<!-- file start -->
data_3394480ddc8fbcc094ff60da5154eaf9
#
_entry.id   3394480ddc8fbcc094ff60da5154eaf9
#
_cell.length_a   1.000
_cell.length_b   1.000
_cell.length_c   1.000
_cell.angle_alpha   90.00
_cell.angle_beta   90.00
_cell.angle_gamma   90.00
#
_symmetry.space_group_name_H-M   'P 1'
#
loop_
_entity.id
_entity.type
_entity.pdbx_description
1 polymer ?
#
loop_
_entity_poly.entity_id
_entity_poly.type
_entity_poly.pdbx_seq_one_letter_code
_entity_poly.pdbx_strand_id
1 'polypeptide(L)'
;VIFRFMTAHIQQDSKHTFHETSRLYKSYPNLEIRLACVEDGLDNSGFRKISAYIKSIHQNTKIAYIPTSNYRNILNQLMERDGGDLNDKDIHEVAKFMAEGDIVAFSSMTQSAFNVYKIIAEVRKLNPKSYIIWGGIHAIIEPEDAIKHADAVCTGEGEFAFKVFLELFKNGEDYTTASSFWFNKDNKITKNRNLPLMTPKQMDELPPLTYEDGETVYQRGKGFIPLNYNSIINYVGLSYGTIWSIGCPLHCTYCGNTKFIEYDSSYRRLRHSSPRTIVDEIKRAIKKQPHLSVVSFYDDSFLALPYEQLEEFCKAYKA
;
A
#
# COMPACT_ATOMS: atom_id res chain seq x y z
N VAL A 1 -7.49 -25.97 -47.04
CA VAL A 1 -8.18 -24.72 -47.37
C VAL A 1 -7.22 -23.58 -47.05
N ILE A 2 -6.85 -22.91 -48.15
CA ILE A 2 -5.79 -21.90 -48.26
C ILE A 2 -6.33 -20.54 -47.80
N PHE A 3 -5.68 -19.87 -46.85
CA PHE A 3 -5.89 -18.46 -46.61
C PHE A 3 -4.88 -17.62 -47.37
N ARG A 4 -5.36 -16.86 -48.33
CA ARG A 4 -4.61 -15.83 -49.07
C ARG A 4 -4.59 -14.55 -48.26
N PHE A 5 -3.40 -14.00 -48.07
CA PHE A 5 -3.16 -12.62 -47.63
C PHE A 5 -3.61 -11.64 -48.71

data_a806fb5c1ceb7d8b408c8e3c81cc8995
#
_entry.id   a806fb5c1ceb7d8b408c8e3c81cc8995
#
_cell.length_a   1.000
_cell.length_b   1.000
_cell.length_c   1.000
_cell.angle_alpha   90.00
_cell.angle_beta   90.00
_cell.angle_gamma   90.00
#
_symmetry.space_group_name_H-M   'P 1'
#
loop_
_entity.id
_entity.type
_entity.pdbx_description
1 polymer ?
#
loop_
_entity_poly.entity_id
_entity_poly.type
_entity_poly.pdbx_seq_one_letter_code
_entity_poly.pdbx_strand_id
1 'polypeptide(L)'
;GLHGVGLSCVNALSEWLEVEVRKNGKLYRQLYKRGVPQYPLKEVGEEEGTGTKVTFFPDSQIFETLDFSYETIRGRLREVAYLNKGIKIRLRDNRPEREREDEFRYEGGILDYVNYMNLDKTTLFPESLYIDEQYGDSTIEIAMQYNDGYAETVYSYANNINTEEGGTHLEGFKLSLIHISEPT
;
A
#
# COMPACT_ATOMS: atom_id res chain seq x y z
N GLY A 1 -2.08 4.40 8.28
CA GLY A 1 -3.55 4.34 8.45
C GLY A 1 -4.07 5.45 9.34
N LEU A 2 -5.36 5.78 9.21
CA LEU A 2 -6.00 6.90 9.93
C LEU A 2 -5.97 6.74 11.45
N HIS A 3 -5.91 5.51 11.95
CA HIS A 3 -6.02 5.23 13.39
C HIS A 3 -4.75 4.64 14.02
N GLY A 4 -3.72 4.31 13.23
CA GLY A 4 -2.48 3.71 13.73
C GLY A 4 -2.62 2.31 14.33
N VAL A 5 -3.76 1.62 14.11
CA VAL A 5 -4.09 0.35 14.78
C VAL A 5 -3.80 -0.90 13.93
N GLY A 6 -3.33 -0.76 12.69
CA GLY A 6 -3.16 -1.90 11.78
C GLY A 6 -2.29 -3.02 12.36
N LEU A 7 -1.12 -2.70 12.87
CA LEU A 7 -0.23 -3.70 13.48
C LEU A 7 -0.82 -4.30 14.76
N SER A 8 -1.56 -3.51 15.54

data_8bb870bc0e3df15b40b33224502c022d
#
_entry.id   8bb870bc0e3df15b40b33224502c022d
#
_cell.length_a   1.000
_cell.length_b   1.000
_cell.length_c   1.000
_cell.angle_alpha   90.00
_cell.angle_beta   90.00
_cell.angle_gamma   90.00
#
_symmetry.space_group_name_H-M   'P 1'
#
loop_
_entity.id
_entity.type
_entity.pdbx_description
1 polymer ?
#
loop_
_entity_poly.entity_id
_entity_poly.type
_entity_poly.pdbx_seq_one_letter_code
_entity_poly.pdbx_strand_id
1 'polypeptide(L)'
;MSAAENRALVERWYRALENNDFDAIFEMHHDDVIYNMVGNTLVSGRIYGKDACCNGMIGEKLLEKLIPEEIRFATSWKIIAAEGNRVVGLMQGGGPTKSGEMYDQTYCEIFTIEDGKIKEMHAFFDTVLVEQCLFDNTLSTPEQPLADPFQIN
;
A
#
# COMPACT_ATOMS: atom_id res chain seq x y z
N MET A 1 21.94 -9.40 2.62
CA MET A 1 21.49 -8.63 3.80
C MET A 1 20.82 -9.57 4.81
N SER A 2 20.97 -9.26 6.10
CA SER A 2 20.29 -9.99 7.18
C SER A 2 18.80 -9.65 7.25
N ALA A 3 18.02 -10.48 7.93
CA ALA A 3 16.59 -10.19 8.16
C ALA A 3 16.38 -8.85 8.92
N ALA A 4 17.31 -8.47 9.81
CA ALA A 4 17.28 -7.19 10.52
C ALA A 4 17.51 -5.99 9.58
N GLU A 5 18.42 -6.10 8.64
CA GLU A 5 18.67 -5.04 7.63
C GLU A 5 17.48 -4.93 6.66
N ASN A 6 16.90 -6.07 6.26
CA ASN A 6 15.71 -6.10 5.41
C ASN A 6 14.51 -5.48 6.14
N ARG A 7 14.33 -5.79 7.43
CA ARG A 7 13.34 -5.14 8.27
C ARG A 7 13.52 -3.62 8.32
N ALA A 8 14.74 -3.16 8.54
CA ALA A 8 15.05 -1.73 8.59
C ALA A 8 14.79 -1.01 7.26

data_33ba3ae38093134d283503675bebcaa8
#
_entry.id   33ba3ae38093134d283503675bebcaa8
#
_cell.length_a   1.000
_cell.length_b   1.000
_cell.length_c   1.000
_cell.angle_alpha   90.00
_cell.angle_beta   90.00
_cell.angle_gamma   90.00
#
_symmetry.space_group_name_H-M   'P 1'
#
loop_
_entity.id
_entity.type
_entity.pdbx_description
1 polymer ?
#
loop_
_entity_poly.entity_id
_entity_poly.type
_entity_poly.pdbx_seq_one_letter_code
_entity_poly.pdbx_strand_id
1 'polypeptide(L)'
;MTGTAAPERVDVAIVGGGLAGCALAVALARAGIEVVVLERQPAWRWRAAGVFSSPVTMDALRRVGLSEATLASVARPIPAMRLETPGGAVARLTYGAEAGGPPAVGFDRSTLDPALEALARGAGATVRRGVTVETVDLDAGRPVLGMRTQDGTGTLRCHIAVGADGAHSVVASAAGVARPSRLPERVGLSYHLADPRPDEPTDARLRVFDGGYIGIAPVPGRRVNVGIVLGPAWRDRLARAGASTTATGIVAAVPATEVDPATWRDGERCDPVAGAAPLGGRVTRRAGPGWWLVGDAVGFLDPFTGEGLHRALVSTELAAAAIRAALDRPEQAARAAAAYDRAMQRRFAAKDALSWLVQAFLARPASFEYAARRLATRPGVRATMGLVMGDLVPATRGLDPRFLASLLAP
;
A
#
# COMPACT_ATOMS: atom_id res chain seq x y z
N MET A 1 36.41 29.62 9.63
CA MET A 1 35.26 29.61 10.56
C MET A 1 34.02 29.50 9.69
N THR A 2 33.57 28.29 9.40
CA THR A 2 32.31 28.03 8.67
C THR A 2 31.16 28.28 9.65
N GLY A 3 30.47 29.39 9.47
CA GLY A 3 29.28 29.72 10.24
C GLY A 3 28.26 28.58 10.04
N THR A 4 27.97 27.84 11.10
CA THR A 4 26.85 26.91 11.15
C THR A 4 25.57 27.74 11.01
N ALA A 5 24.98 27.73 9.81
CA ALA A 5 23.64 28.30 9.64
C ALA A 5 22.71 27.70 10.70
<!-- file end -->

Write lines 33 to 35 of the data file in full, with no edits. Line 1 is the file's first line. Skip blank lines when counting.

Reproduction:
C VAL A 1 -7.22 -23.58 -47.05
N ILE A 2 -6.85 -22.91 -48.15
CA ILE A 2 -5.79 -21.90 -48.26